TURKEY is as much a part of Christmas as tinsel and holly… and famous Wye Valley visitor Charles Dickens loved the festive fowl more than most, as immortalised in A Christmas Carol.
The writer had ‘Great Expectations’ of tucking into a sumptuous feast on December 25 1869, courtesy of his Ross-on-Wye-based tour manager.
But it was more ‘Bleak House’ at the Dickens home, as the ‘magnificent bird’ never arrived to grace his table – on what proved to be his last Christmas – having been burnt to a cinder enroute in a railway fire.
George Dolby had sent a 30lb whopper to the writer’s Rochester home from Ross station.
But when it failed to appear by December 24, an exasperated Dickens telegraphed: “Where is that turkey? It has not arrived!!!!!!!”
Christmas without turkey was a complete ‘no-no’ for the writer, who famously had Ebenezer Scrooge present one to the Cratchits in his festive story of redemption and celebration.
A regular visitor to Ross in the 1860s, where Dolby and the writer’s literary agent John Forster both lived, Dickens had been promised the bird by the former by Christmas Eve.
But its failure to wing in on time caused Christmas consternation according to Dolby, who lived at the town’s Ashfield Lodge and then Wilton House, and wrote about the event in his 1887 memoir ‘Charles Dickens As I Knew Him’.
Dolby, who oversaw Dickens’ reading tours in the UK and America, penned that he had obtained a ‘magnificent bird’, and added: “I caused immense pains to be taken for the production of the finest turkey the neighbourhood of Ross, or even the whole county of Hereford, could afford.”
But he feared it may be ‘Yule gruel’ when he heard that 12 other food parcels had failed to reach their destination, and raced off for the station, meeting a flustered-looking station-master James Rycroft rushing towards him.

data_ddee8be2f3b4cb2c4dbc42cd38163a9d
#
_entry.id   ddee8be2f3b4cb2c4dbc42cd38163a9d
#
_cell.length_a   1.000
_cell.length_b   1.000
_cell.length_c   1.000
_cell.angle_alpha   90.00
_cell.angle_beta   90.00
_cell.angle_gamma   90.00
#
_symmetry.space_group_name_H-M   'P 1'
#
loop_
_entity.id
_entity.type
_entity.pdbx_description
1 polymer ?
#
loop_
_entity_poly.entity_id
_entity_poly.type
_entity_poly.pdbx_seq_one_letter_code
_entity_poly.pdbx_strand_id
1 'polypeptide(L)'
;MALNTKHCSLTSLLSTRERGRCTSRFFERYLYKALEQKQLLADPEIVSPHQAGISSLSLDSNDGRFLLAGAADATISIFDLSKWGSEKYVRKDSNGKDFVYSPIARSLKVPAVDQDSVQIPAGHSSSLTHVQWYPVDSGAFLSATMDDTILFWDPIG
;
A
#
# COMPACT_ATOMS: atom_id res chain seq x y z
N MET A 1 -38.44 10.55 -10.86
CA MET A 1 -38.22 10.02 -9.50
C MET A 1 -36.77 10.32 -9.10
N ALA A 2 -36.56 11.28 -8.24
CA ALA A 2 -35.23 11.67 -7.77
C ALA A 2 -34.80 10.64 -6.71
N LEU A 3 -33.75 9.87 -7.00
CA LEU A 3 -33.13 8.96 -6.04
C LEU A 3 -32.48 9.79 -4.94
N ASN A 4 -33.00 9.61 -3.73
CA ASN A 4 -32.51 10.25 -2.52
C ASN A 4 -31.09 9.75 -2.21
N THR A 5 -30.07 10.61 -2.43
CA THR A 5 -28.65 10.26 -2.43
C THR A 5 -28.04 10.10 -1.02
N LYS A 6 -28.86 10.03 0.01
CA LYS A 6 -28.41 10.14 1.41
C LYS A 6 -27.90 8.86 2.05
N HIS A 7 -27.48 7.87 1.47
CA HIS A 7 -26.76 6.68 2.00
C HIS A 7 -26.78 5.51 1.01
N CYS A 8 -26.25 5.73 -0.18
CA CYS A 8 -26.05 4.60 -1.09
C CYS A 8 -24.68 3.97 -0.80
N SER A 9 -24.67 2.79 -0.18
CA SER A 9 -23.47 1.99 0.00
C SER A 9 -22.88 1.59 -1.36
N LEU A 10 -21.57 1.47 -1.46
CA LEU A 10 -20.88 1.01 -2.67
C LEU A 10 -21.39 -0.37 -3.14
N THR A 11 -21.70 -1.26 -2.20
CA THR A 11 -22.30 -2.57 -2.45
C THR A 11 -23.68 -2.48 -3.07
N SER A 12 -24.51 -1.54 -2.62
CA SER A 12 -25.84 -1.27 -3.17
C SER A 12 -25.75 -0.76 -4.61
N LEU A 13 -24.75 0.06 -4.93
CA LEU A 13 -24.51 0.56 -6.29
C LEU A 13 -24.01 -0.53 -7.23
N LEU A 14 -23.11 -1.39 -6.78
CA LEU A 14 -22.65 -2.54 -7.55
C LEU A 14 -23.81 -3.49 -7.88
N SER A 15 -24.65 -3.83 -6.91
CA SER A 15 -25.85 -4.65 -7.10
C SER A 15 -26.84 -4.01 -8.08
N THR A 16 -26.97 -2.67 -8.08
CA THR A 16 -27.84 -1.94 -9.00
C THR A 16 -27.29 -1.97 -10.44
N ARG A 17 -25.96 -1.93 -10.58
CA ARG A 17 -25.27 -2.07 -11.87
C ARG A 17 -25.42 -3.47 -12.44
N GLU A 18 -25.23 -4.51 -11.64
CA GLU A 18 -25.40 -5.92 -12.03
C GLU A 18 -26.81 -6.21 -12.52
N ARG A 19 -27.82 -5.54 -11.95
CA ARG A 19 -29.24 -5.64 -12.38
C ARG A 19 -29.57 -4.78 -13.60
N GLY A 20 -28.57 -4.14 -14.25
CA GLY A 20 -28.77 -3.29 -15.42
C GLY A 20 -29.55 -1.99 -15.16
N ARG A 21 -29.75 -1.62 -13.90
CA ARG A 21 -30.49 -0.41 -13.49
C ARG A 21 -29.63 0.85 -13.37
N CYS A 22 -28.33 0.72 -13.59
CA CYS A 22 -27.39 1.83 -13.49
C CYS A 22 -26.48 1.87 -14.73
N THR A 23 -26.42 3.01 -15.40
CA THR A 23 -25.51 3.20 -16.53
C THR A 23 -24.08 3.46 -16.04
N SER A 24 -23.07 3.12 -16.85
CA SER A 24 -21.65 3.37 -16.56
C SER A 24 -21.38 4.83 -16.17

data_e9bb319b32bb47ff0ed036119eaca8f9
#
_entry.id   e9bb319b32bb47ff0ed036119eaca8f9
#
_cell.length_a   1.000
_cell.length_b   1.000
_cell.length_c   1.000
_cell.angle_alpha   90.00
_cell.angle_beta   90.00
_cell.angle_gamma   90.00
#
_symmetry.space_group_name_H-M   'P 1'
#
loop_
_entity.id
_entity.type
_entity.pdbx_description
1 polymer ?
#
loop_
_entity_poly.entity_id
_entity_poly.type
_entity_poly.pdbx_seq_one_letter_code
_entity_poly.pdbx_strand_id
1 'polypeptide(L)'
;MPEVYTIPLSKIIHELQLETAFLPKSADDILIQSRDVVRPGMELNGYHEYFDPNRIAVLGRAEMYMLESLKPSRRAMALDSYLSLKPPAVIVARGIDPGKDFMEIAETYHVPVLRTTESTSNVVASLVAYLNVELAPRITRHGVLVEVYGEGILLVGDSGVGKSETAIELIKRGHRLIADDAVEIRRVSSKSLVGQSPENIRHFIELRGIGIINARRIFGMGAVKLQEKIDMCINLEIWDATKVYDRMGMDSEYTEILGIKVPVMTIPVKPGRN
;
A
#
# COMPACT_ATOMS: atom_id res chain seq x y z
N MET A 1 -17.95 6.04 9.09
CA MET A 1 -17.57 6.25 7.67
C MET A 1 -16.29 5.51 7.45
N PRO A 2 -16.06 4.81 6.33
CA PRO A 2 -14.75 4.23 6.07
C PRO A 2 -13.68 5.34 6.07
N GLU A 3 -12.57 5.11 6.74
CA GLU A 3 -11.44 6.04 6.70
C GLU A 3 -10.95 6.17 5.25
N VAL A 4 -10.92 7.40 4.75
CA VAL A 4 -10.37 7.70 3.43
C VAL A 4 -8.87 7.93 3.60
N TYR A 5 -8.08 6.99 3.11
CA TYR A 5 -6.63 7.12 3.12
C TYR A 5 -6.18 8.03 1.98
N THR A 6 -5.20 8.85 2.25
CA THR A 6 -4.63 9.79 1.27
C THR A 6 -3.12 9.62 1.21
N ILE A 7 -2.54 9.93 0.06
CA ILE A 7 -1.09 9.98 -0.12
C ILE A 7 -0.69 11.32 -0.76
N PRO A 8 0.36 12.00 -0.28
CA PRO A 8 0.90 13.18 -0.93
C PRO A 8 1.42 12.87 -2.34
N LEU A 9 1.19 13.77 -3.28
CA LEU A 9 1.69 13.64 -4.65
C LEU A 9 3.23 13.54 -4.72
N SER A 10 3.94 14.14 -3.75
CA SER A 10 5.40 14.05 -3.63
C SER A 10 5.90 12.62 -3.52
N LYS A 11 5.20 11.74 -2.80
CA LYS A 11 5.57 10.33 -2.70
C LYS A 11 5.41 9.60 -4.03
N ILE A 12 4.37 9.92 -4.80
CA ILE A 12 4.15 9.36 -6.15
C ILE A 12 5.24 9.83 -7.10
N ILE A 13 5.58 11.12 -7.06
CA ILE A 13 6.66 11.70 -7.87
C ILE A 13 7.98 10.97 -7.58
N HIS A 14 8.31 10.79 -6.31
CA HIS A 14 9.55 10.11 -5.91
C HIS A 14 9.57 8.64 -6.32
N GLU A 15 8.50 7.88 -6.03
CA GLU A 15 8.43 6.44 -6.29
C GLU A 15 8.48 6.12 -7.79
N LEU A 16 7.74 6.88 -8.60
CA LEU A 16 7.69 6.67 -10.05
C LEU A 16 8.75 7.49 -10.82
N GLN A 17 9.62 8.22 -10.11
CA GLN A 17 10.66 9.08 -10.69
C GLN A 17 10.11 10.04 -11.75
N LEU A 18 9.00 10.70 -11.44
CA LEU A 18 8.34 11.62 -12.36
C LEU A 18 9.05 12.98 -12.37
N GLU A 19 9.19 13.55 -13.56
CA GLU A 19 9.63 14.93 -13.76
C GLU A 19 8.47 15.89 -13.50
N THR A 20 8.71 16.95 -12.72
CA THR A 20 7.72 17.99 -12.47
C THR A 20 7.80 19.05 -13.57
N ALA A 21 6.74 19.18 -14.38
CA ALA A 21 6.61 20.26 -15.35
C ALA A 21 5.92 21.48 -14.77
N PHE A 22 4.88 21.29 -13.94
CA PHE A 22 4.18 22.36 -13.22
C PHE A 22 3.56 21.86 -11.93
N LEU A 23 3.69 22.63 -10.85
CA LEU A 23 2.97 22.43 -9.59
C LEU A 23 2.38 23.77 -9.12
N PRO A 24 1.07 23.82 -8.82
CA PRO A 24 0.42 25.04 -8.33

And there was disbelief when Dolby heard the shocking news that the horse box rail carriage carrying the turkey and hampers had gone up in smoke between Gloucester and Reading.
It was thought that engine sparks may have set the carriage’s wooden frame on fire in a tunnel, although the exact cause was never found.
Dolby thought his goose was cooked, writing that the “value was as nothing compared with my distress of mind at the thought of Mr Dickens going without his turkey on Christmas Day”.
He sent the author of Great Expectations an immediate telegram explaining the disaster and desperately telling him to try and find a replacement bird.
Dickens’ immediate reaction or success in finding another turkey isn’t known.
But a recently rediscovered letter written by him in response to an apology from rail bosses, now at the National Railway Museum in York, says: “I have no doubt my Christmas fare was destroyed by an unavoidable accident, and that I bore the loss with unbroken good humour towards the Great Western Railway Company.”
Railway bosses might have done better to heed the experience of Jacob Marley though, as they profited by selling off the burnt remains of turkeys and beef to Reading’s poor for sixpence a portion, instead of giving them away.
Sadly Dickens died just six months later.
And as National Museum lead curator Ed Bartholomew noted after the letter was discovered in archives: “The bleak irony of this discovery is that the man who did so much to shape our Christmas experiences may himself have been left with an empty stomach on his last ever Christmas Day. Hard Times indeed!”